don’t have any particular view on re-casting. Sometimes it works, sometimes
on the show at the height of its success in the late 1980s
must have been an amazing experience - can you share with
us some of your memories of being involved in the ‘Neighbours
Mania’ of the time?
Yes, it was an amazing experience. By this time, we had a
terrific team of storyliners working on the show, very creative, very hardworking
and enthusiastic, with Ray Kolle as Story Editor. Ray was a superb
editor, with an almost uncanny knack of being able to come up with the
right story and the right character just when needed. As well as counting
him as a friend, I also regard him as one of the outstanding editors in the business.
Incidentally, let me throw in an anecdote here concerning
Jason Herbison, who has own place on the Neighbours
website (and thanks, Jason, for those kind words about me!).
Our first contact with Jason was when Ray began getting letters
from a teenage schoolboy who’d set himself up as an unofficial
critic of the show. Ray would come out from his office (sometimes
amused, occasionally irritated) and read them out to us. Jason
was a tough critic, but very fair and perceptive. When Jason
left school, he was offered a job as a trainee storyliner,
and as the saying goes, the rest is history.
1988, you wrote two prequel novels, “The Ramsays: A Family
Divided” and “The Robinsons: A Family In Crisis” with your
fellow Neighbours colleague, Ray Kolle. Can you tell
us a little about that? Where there ever plans to do more
The idea for the two Neighbours books was based on
a prequel that had been written for the English TV show EastEnders.
The one on the Ramsays was written with the help of Ray Kolle,
structuring the story. I then wrote one on the Robinson family.
And no, there were no plans to do more books, although we’d
have been happy to write any. Trouble is, no one asked us.
have been your favourite characters over the years, and why?
My favourite characters are Helen, Des Clarke, Clive, Madge,
Charlene, Scott, Henry, Harold Bishop, Lou Carpenter and Mrs. Mangel,
whom one of our storyliners claimed was modelled on her mother-in-law. And
of course, Bouncer. Everyone loved Bouncer, he was almost as clever as
Skippy the kangaroo. It was a sad day for us when he had to be retired
through illness. The only story for him I found difficult to accept was when
Bouncer once dreamed of his own wedding. Do dogs have romantic dreams?
And if so, do they dream in colour?
you have any favourite storylines? And were there ever any
storylines that you didn’t like?
Too many favourite storylines to list, although Charlene and
Scott’s marriage would come close. While we were sitting around
a table planning the episodes for it, Reg Watson came into
the room and said he wanted Charlene to have a ‘Cinderella
dress’ for her wedding. This then gave us the opportunity
for a story with Henry working after hours to buy his sister
a dress she had admired in a shop window, but couldn’t afford.
Story ideas come from everywhere. For my unfavourite, see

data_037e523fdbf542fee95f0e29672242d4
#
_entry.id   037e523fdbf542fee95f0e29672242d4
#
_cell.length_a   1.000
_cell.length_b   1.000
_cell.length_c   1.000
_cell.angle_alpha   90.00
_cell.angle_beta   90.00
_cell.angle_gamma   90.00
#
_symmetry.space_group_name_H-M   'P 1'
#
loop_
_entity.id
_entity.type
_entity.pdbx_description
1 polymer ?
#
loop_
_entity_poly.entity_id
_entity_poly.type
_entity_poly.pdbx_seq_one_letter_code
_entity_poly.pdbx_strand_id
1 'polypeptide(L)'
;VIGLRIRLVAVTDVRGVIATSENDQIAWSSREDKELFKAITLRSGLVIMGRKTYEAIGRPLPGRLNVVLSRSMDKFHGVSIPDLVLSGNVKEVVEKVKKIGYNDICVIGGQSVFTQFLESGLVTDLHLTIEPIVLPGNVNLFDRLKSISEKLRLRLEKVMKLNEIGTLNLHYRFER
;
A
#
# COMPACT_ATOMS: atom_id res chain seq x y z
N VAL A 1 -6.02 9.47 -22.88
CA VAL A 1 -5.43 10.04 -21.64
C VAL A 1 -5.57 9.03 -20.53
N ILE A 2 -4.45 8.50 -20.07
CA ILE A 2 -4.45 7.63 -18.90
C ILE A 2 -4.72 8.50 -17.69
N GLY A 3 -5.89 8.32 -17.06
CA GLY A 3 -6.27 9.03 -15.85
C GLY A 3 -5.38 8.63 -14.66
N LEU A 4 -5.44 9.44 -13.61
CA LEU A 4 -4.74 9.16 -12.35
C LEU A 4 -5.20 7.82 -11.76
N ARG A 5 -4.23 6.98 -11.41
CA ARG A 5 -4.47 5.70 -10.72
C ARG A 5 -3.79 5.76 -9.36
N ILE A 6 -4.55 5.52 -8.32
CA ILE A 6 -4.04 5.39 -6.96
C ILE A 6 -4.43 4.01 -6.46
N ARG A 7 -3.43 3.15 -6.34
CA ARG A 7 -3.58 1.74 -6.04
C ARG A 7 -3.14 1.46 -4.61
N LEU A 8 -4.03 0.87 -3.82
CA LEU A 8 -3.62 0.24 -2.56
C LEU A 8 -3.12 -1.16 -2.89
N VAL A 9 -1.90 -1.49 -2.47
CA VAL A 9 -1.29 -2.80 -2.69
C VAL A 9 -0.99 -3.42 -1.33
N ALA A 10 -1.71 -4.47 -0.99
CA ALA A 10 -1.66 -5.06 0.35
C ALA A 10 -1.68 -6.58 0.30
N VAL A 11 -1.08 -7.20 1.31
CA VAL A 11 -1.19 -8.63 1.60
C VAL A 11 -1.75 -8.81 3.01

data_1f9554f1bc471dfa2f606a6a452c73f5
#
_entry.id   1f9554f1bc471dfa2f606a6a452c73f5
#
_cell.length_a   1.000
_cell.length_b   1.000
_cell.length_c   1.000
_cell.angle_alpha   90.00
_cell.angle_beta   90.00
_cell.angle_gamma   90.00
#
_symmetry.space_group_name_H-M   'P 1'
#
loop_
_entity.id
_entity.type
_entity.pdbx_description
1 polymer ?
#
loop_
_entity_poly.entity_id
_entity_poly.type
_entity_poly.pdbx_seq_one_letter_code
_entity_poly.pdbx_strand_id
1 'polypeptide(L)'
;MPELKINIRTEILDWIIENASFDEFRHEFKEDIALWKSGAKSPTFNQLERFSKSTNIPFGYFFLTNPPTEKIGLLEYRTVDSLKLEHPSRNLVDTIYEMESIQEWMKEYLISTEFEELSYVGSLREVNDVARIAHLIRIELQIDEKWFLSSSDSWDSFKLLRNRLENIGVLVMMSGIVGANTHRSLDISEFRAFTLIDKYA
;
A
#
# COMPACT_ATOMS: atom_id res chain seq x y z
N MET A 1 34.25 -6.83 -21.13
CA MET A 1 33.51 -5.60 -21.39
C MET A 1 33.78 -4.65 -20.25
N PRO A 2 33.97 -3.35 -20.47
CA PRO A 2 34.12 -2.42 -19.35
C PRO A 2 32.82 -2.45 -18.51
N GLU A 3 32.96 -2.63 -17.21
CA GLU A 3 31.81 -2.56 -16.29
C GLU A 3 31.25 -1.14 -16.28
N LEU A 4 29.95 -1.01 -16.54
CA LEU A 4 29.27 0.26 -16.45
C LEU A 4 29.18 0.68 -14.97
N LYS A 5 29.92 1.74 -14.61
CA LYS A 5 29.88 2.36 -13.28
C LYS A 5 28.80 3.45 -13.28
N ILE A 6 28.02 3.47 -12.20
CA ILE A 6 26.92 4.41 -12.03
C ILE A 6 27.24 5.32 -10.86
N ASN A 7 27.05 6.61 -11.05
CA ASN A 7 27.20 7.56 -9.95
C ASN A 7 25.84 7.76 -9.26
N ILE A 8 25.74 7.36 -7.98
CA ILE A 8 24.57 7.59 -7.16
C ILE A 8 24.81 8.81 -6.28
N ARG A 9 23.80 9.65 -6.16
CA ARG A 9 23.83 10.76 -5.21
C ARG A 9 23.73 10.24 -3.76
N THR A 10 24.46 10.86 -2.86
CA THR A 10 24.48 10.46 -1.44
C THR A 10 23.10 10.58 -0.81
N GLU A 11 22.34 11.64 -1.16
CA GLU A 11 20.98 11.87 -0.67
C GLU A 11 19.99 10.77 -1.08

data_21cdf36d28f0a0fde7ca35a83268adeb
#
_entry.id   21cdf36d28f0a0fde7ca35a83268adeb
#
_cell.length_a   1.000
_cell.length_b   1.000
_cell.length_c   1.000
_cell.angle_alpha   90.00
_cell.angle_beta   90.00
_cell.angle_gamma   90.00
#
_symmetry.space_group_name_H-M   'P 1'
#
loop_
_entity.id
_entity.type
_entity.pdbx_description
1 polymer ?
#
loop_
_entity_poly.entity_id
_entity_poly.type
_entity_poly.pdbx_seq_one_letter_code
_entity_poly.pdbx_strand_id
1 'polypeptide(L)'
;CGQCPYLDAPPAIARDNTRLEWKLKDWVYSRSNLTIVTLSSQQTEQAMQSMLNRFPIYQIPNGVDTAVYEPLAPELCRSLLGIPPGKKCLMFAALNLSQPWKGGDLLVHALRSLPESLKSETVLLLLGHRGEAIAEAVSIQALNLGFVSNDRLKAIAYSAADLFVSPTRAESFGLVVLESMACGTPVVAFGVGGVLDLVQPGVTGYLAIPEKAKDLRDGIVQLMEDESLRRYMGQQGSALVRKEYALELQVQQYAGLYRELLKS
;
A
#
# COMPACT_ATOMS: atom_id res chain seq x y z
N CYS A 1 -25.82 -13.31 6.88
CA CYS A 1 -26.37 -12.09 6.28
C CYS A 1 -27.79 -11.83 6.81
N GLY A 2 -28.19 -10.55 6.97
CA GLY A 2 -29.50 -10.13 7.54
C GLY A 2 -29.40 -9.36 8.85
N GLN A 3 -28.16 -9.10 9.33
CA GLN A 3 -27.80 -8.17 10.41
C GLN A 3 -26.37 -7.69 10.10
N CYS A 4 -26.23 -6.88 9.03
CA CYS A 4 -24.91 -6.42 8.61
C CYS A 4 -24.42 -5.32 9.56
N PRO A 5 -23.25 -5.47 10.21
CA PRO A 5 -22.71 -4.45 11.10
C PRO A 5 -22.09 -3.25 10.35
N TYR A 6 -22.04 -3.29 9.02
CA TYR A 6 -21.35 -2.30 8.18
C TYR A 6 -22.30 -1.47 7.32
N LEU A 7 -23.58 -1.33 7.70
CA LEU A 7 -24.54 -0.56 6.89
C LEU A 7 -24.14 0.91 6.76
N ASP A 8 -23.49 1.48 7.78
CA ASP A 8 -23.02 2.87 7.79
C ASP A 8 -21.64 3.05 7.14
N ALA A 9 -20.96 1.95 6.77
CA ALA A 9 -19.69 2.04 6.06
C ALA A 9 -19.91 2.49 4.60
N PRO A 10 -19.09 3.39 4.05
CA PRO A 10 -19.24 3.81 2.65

above - Bouncer‘s dream.
you have a favourite era of the show?
No. I loved all of them. Which makes me a very uncritical
viewer, doesn’t it?
hugely popular characters such as Charlene, Scott and Henry
left the series, did you think their exits would effect the
show’s popularity? How did you go about tackling their departures,
in terms of writing them out, bringing in new characters etc?
I wasn’t with Neighbours for the entire time I was
at Grundy’s, sometimes I was working on other shows, so can’t
answer this.. except to say that no character, however popular,
is irreplaceable (something actors often find out to their
regret). And a clever Story Editor - such as we had in Ray
Kolle - can always think of something or someone to fill the
Mangel’s departure was a huge loss to the series in that Ramsay
Street lost its resident nosey neighbour. Do you think anyone
could have filled the void left by her?
Nobody could fill the void left by Mrs. Mangel. She was a
important do you think the core, long serving characters such
as Helen, Jim, Paul, Madge etc, were to Neighbours?
Very important. They were the foundation on which Neighbours
was built. If there’s one thing that saddens me about Neighbours
today is that we’ve lost all those wonderful characters who
made up the original families in the street... the Robinsons,
the Clarkes and the Ramsays. And I’m not sure they’ve been
was the most rewarding aspect of working on Neighbours?
Most rewarding? Seeing what you’ve created as a storyliner
or script writer eventually shown on screen. And realising
have you done since leaving Neighbours?
Moped around wishing I were with Neighbours again.
No, seriously, I have been studying for an Honours degree
in English Literature.. which is a strange kind of thing for
a television writer to do, but I’ve enjoyed it. Graduated
in April 2003 with cap and gown.
you still watch the show now? If so, what do you think of
it? Do you think it’s changed a lot since your days at the
I watch Neighbours occasionally. It’s still an excellent
show, but it’s not the same Neighbours as the one I
worked on. Less emphasis on family values, more emphasis on
teenage characters and their complicated love lives. But I’m
happy to see Harold and Lou are still in it. Someone should
create a show around those two. It would have to be a sitcom,
do you think is the reason for the huge success Neighbours
has enjoyed for the past 19 years?
Good stories. Strong and well written characters. And most
of all, a sense of fun and humour. Which is how I came into
Neighbours in the first place.
Interview by Mark. Added on 27th March 2004